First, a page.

One of the reasons Big Ten basketball is rather good is that there's a much deeper pool of head coaches to poach. Indiana plucked Tom Crean after seven years at Marquette including five tourney appearances; Michigan grabbed John Beilein after five years at West Virginia. Maryland got Mark Turgeon after he took Texas A&M to the tourney four straight years. Thad Matta was at Xavier, coming off three consecutive Kenpom top-25 teams.

There are various head coaches who moved up from MAC-like leagues. Fran McCaffrey had three straight tourney bids at Siena, with his final two teams ranking #67 and #59 in Kenpom and has more or less worked out at Iowa. The rest are guys at Minnesota, Penn State, etc. Illinois should be hiring like Michigan and OSU, not Minnesota and Penn State.

Speaking of Illinois, here's a crazy Illinois stat. Via Illiniboard:

I’ve mentioned this stat 131 times but one more won’t hurt: in those eight years, in the Power Five conferences, every single school has had at least a Sweet 16 appearance in basketball or an eight-win football season (with a solid bowl game) except for two: Illinois and Wake Forest. Colorado WAS part of that group, but Colorado just won their ninth game on Saturday and is headed to a great bowl – perhaps even a New Years Six bowl. And, as someone reminded me on Twitter, if Wake beats Boston College this weekend (and they probably will), they’re a bowl win away from eight football wins.

I didn't think I was getting into what I ended up getting into when I started this here blog but the all-time I've Made A Terrible Mistake By Starting This Blog champion is Robert at Illiniboard. Keep him in your thoughts the next time you consider rooting against Illinois for Gary Moeller or something.

Administrative leave is not a good sign. Barney Farrar, the gentleman mentioned in Laremy Tunsil's text, is placed in the plane of Limbo:

OXFORD - Ole Miss has placed assistant athletic director for high school and junior college relations, Barney Farrar, on administrative leave, according to a report from Rebelgrove.com.

The website reported Farrar did not accompany the football team to Texas A&M last weekend and that he's not expected to travel with the Rebels to Vanderbilt this weekend.

Ole Miss athletic director Ross Bjork declined to comment on the situation, as did a university spokesman. Attempts by The Clarion-Ledger to reach Farrar were unsuccessful.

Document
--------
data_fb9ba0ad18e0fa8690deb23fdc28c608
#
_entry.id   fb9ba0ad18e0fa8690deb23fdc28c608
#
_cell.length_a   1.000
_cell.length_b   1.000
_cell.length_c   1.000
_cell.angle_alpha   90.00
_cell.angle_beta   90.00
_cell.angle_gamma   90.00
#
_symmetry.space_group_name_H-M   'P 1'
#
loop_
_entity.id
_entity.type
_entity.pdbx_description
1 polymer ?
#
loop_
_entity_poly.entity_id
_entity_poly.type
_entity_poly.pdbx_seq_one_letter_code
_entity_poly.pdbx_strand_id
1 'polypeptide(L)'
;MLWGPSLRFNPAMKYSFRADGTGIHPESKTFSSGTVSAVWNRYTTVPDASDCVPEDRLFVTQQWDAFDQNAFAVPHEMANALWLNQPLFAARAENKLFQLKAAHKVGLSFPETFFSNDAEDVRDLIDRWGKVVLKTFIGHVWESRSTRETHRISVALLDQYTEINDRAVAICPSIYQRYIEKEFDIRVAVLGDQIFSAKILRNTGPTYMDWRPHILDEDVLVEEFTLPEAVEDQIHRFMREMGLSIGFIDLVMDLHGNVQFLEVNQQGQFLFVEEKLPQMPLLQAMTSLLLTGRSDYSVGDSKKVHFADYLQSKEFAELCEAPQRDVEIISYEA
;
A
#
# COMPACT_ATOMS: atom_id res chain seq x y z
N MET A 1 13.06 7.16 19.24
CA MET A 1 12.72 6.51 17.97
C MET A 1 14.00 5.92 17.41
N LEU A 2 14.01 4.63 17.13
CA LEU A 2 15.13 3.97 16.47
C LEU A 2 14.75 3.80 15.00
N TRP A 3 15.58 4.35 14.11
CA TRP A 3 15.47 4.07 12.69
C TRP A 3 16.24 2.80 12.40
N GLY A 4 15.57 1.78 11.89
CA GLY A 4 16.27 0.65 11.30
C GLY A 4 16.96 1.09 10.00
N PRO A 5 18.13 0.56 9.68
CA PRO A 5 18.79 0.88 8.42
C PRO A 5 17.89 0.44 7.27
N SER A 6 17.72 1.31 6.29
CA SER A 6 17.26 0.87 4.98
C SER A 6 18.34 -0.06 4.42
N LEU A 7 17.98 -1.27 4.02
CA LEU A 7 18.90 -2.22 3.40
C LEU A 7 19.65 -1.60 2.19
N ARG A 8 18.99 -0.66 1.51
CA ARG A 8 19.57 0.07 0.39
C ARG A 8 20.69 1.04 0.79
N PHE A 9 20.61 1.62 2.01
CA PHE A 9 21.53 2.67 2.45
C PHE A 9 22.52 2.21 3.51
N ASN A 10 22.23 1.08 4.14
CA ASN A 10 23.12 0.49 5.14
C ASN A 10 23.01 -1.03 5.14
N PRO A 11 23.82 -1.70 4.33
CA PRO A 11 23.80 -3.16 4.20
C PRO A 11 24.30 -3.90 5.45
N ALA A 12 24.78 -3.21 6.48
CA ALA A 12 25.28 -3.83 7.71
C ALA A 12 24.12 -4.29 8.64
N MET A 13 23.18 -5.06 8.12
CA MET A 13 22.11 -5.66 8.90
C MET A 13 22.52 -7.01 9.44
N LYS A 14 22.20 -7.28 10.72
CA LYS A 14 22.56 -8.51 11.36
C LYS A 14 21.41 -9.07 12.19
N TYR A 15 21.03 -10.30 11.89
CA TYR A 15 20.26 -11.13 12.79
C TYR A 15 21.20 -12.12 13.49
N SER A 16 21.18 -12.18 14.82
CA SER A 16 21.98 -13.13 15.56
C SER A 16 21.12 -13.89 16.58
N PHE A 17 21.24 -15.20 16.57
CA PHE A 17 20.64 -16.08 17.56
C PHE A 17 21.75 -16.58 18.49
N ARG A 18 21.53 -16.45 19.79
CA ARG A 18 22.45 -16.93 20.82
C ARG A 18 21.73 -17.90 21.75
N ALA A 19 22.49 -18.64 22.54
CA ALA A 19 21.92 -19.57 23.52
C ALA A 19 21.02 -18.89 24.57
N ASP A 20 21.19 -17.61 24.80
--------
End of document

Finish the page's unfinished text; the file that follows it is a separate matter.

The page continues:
Something less than good is coming down the pipe for Ole Miss.

Etc.: Nebraska and Minnesota seek to throw the $5 Bits of Broken Chair trophy down the memory hole. Michigan was the only Big Ten school to flat-out say no to Friday games. Remembering Bo. The program from his memorial service, including the Lloyd Carr speech. (Guess who's on the first page!) Rivalry Game Personal for Mark Donnal. Rivalry Game Personal for DJ Wilson. 2K classic keys. Ten Year War 2? Peppers profiled. Fake tickets are bad.

Comments

Unverified Voracity Is Panda, Hammers

Unverified Voracity Is Panda, Hammers Comment Count

Brian October 11th, 2016 at 1:35 PM

So this happened. This is going to get out of control.

I'm warning you to brace yourselves for how out of hand this is going to get.

This is where we got involved.

And then Smoothitron from the top rope:

I hope you lashed yourself to the deck before reading this collection of tweets.

A coaching carousel on deck. At the midway point of the season it's looking like this could be an interesting December:

  • Les Miles is already gone from LSU.
  • Brian Kelly is 2-4 at Notre Dame, is definitely losing to a service academy, and is unlikely to make a bowl.
  • Charlie Strong is running out of rope at Texas, now 2-3 and 0-2 in the Big Twelve while playing horrendous defense.
  • Baylor still needs a long-term coach.
  • Oregon is 0-3 in the Pac 12 and may be thinking about pulling the trigger on Mark Helfrich.
  • Both LA schools have two conference losses already and sit at 3-3; wholesale collapse from one or the other isn't out of the question.

All of these schools will be pitching Tom Herman, and either all but one or all of them will end up disappointed. Once you get past Herman, up and coming candidates include... uh. Harbaugh acolyte Willie Taggart's turned USF around, PJ Fleck's itching to move up for anyone who's a boat enthusiast, and that's about it. Gonna be some weird guys getting head coaching jobs at major schools this offseason.

The situation in East Lansing. It's not good if you're a Spartan fan, but you're not no matter how much you're scouring the RCMB for hilarity and then emailing me when Google naturally responds by popping up MSU ads on this here site. (You know who you are. You are legion.) So it is good.

Bill Connelly had a deep dive into the decline from a team that was technically invited to the playoff to one that S&P+ currently has at 20% to make a bowl game. I jokingly referenced it in the game column but it deserves some actually attention. The problems in approximate order of severity:

  • The OL is a "sieve." This has led to some ugly rushing stats ("85th in Rushing S&P+, 101st in rushing success rate, only 18 rushes of 10-plus yards (119th)") despite having LJ Scott, who I continue to believe is the truth. It is also getting Tyler O'Connor sacked a ton.